A novel serum biomarker of endoscopic mucosal healing in inflammatory bowel disease

Article information

Intest Res. 2024;22(1):3-4
Publication date (electronic) : 2024 January 29
doi : https://doi.org/10.5217/ir.2023.00198
Department of Internal Medicine, Seoul Metropolitan Government Seoul National University Boramae Medical Center, Seoul National University College of Medicine, Seoul, Korea
Correspondence to Hyoun Woo Kang, Department of Internal Medicine, Seoul Metropolitan Government Seoul National University Boramae Medical Center, Seoul National University College of Medicine, 20 Boramae-ro 5-gil, Dongjak-gu, Seoul 07061, Korea. Tel: +82-2-870-2234, Fax: +82-2-870- 3866, E-mail: gangmali@naver.com
Received 2023 December 19; Accepted 2023 December 22.

Inflammatory bowel disease (IBD) is widely recognized as a condition that progressively worsens, leading to ongoing and increasing damage to the bowel [1,2]. There is a growing consensus that early, personalized treatments aimed at specific goals can prevent this bowel damage and the associated physical disability in IBD. However, it is still uncertain what the best targets for these treatments are. The ideal target should be (1) well-defined, (2) achievable with current treatments, and (3) linked to positive long-term outcomes [3]. Previously, clinical remission was the goal, but with the development of effective biological treatments, the focus has shifted towards achieving endoscopic healing [4]. Questions have arisen about the benefits of aiming for even deeper healing, including histological and transmural healing. Technological advancements, like fecal calprotectin tests [5] and bedside cross-sectional imaging [6], have further supported this shift from just managing symptoms to normalizing objective signs of gut inflammation. While many observational studies suggest that deeper healing correlates with better outcomes, randomized controlled trials (RCTs) are needed to prove that treating to achieve these specific endpoints leads to meaningful clinical results. Additionally, proving that an extended treatment goal is superior isn’t enough to adopt it; the significant additional benefits of this new goal, compared to previous ones, must outweigh the extra costs and risks involved in achieving it. Choosing the most appropriate targets is challenging due to the limited number of RCTs examining the balance between cost, safety, and effectiveness.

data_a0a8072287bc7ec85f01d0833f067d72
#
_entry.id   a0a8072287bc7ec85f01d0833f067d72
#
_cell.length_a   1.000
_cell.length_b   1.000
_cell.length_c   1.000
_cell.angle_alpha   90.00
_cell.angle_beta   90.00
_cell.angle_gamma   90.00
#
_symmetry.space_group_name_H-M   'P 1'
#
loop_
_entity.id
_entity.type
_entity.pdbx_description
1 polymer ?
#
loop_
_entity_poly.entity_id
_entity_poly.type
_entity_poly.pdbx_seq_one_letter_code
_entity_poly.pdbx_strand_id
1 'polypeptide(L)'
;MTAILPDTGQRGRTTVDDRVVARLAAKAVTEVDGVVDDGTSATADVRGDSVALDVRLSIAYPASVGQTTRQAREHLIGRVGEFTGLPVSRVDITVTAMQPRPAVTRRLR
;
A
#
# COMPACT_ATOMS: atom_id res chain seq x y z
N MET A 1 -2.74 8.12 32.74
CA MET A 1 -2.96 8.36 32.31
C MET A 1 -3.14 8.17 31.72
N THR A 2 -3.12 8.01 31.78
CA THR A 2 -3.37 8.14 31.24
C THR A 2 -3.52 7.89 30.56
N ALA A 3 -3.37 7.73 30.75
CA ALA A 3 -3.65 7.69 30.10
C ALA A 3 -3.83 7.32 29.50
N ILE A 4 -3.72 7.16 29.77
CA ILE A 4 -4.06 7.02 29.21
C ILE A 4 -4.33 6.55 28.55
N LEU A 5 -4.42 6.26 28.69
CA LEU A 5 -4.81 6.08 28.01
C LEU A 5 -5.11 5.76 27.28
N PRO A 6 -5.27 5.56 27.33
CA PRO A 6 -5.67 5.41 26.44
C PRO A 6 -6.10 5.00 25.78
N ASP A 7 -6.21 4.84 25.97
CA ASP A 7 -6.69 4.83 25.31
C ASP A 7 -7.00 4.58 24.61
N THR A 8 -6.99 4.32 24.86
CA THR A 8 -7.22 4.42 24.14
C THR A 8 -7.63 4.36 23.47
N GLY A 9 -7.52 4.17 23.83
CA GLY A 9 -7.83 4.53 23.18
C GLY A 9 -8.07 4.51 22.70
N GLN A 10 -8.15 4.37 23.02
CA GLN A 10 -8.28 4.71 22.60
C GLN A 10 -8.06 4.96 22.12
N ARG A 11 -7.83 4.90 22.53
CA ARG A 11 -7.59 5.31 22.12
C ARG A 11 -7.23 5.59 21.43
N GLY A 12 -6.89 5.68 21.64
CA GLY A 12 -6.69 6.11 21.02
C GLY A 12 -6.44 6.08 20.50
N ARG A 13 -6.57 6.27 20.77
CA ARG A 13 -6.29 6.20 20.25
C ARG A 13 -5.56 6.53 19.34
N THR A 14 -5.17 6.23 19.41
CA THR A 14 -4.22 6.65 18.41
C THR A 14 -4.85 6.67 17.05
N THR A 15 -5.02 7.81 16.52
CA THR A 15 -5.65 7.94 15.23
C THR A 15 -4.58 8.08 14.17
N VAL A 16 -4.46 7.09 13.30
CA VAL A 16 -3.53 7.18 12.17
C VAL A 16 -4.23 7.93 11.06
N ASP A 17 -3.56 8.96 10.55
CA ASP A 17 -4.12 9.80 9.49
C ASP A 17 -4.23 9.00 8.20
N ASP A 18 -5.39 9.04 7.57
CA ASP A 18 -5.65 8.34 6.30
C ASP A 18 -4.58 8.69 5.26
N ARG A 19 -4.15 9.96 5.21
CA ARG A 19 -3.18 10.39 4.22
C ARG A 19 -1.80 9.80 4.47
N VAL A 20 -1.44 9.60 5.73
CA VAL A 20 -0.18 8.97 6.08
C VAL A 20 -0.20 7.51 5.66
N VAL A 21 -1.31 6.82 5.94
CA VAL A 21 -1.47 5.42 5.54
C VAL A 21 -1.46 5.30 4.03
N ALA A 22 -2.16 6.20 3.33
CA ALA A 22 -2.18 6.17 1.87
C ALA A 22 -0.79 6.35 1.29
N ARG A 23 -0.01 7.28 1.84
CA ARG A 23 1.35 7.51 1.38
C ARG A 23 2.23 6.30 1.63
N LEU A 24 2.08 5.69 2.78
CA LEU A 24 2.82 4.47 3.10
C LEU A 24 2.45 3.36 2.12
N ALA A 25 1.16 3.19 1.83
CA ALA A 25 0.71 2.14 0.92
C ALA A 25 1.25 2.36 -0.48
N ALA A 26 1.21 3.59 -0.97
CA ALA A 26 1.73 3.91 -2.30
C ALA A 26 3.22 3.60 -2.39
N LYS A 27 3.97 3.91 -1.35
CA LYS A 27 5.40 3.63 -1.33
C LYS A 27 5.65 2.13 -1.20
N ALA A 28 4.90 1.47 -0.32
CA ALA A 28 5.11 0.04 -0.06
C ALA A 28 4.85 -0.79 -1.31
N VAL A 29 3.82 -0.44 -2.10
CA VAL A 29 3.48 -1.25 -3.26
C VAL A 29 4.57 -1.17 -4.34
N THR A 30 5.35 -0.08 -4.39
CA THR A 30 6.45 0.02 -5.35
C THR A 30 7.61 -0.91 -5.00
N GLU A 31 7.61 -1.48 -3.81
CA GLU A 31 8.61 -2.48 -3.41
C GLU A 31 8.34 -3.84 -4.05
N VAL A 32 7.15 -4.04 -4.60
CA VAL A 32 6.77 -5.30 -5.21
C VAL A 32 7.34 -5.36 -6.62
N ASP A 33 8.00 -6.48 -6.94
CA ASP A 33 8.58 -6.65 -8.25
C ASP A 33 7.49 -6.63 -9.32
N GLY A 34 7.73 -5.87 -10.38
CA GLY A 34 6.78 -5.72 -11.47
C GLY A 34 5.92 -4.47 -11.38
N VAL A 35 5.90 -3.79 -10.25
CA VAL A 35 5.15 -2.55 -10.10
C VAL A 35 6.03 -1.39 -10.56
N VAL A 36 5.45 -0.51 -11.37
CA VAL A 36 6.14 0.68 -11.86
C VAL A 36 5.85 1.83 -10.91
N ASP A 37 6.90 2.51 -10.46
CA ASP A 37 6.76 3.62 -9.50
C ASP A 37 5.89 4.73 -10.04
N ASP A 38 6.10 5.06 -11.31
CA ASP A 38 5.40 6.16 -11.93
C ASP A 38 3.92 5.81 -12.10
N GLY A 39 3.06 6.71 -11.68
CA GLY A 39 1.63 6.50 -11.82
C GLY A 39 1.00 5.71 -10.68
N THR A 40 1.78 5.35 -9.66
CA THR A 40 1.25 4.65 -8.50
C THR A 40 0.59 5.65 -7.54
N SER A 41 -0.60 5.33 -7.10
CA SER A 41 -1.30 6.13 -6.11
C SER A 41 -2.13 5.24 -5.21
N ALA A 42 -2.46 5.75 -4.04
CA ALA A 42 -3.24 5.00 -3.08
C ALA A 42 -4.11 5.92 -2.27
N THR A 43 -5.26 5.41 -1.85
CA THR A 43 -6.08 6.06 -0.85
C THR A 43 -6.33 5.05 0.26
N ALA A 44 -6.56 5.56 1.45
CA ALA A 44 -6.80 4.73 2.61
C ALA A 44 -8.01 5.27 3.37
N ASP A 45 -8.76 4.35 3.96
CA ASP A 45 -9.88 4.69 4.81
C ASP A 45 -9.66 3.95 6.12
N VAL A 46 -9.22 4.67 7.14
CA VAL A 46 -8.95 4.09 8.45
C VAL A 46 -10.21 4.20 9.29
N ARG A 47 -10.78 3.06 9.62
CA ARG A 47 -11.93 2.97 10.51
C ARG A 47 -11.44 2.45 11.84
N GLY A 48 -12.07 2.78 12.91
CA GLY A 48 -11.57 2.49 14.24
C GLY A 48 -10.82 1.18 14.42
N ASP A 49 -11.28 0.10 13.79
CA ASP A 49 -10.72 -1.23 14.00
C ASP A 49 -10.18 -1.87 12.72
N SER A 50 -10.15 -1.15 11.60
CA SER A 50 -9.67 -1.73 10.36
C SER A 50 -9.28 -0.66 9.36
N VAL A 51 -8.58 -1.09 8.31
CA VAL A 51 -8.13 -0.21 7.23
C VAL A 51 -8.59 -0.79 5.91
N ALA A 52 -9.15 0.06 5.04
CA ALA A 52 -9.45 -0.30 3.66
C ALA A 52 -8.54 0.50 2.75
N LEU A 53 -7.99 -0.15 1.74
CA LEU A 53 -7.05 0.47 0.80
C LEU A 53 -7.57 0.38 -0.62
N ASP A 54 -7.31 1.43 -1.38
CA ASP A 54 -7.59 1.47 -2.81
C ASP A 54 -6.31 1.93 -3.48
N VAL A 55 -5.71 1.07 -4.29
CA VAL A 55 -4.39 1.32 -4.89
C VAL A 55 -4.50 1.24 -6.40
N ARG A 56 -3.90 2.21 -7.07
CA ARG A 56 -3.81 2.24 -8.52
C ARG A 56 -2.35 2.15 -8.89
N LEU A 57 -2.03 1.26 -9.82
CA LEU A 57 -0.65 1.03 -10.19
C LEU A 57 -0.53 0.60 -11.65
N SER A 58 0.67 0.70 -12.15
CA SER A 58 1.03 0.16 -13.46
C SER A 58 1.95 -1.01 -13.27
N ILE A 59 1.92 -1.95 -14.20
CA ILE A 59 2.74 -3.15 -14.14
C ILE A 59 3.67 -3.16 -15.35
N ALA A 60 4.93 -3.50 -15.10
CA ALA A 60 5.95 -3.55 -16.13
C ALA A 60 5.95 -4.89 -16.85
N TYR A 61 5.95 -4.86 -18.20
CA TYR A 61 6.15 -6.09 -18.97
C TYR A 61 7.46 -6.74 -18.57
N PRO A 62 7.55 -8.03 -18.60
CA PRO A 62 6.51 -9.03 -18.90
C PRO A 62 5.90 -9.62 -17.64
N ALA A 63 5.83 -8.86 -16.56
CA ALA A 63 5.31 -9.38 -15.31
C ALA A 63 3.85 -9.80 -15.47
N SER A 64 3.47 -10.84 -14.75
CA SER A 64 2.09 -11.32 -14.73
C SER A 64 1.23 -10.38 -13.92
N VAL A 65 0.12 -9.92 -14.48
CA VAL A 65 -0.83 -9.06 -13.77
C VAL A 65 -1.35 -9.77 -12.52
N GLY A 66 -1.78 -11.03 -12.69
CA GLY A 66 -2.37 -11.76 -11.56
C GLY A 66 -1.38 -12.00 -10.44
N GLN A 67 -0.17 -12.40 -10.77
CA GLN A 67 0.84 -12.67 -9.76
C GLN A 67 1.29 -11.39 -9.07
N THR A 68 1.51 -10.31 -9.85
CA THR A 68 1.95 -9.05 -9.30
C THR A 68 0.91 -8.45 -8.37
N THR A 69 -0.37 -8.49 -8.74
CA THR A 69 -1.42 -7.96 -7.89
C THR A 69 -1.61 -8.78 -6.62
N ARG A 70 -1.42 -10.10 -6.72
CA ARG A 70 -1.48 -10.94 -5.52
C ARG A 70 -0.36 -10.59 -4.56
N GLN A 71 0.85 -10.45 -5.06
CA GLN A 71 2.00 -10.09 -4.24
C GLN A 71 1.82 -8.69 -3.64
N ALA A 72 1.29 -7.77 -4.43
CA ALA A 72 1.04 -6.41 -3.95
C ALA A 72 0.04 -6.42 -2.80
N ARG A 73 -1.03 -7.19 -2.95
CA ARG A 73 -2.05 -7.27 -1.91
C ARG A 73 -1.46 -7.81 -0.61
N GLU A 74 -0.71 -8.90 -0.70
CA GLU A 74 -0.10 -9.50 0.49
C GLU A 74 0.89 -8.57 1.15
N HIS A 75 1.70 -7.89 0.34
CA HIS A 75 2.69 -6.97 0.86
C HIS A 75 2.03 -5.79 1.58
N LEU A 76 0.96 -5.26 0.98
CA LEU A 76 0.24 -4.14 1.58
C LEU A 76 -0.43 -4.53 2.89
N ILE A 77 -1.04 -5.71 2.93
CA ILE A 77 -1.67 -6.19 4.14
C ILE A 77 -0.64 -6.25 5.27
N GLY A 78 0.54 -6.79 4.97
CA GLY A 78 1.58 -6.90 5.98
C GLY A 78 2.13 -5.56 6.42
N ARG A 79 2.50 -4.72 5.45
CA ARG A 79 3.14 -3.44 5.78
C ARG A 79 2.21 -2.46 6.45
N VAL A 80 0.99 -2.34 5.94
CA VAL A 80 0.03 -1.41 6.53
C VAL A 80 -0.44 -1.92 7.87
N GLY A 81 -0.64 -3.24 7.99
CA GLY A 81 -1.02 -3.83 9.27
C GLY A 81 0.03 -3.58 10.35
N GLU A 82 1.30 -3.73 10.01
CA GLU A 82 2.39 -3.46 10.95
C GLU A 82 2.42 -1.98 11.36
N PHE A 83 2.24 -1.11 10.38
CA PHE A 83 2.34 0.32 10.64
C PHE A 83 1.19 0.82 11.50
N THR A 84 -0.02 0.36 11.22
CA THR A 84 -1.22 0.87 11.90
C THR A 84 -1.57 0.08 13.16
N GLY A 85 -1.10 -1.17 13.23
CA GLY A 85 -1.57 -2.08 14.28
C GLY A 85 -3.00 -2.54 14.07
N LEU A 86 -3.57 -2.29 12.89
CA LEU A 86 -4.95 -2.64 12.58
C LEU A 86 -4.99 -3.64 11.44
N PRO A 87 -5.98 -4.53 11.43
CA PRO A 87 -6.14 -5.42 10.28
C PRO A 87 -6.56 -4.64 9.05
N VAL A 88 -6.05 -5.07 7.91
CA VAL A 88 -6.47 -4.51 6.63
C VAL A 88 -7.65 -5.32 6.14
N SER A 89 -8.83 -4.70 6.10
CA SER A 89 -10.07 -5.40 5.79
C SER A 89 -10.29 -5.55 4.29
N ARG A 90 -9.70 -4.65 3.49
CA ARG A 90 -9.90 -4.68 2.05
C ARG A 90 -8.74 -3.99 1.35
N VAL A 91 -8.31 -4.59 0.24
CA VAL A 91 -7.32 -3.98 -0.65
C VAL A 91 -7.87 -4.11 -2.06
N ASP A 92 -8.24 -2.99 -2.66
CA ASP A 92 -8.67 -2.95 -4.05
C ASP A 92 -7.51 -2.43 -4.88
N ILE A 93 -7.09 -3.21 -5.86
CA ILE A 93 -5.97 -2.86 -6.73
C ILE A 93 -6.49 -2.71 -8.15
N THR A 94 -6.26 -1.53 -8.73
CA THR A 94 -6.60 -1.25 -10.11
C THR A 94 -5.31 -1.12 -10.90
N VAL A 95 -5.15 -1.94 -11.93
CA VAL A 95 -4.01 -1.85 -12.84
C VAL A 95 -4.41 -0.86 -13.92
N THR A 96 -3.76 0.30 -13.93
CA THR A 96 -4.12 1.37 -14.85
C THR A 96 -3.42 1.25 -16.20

The study “Ischemia-modified albumin: a novel blood marker of endoscopic mucosal healing in inflammatory bowel disease” explores ischemia-modified albumin (IMA) as a biomarker for assessing disease activity in IBD [7]. It includes 48 patients with IBD and examines the correlation between fecal calprotectin, serum IMA, and endoscopic findings. The study finds significant associations between elevated levels of fecal calprotectin and serum IMA with endoscopic non-mucosal healing. These findings suggest the potential of IMA as a noninvasive serum biomarker for predicting endoscopic mucosal healing in IBD, offering an alternative to current invasive methods. The study underscores the need for reliable, noninvasive biomarkers in IBD management, which could enhance patient care by reducing the need for invasive procedures.

As previously described, for IMA to be validated as an ideal treatment target for IBD, further research is necessary. This research should be large-scale and long-term, focusing on 4 key aspects: (1) being clearly defined, (2) reliable, (3) achievable with available therapies, and (4) directly linked to favorable long-term outcomes.


Funding Source

The author received no financial support for the research, authorship, and/or publication of this article.

Conflict of Interest

Kang HW is an editorial board member of the journal but was not involved in the peer reviewer selection, evaluation, or decision process of this article. No other potential conflicts of interest relevant to this article were reported.

Data Availability Statement

Not applicable.

Author Contributions

Writing and approval of the final manuscript: Kang HW.


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